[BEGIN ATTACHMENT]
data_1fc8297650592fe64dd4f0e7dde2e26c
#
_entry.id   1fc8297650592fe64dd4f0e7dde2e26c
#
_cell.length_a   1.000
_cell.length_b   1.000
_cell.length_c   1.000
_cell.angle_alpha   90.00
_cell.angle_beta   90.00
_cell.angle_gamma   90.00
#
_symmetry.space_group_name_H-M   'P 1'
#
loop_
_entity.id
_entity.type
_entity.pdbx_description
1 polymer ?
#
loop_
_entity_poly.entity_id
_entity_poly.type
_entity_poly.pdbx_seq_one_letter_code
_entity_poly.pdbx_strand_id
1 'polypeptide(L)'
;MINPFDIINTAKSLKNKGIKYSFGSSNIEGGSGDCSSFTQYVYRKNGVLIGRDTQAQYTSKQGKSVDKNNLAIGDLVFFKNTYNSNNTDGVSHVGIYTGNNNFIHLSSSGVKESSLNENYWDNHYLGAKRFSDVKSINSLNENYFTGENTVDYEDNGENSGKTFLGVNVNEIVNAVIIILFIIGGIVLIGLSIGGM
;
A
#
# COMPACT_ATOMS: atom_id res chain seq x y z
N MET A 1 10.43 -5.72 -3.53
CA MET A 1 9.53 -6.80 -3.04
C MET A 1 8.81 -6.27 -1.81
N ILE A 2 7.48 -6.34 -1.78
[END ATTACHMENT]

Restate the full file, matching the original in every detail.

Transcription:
data_1fc8297650592fe64dd4f0e7dde2e26c
#
_entry.id   1fc8297650592fe64dd4f0e7dde2e26c
#
_cell.length_a   1.000
_cell.length_b   1.000
_cell.length_c   1.000
_cell.angle_alpha   90.00
_cell.angle_beta   90.00
_cell.angle_gamma   90.00
#
_symmetry.space_group_name_H-M   'P 1'
#
loop_
_entity.id
_entity.type
_entity.pdbx_description
1 polymer ?
#
loop_
_entity_poly.entity_id
_entity_poly.type
_entity_poly.pdbx_seq_one_letter_code
_entity_poly.pdbx_strand_id
1 'polypeptide(L)'
;MINPFDIINTAKSLKNKGIKYSFGSSNIEGGSGDCSSFTQYVYRKNGVLIGRDTQAQYTSKQGKSVDKNNLAIGDLVFFKNTYNSNNTDGVSHVGIYTGNNNFIHLSSSGVKESSLNENYWDNHYLGAKRFSDVKSINSLNENYFTGENTVDYEDNGENSGKTFLGVNVNEIVNAVIIILFIIGGIVLIGLSIGGM
;
A
#
# COMPACT_ATOMS: atom_id res chain seq x y z
N MET A 1 10.43 -5.72 -3.53
CA MET A 1 9.53 -6.80 -3.04
C MET A 1 8.81 -6.27 -1.81
N ILE A 2 7.48 -6.34 -1.78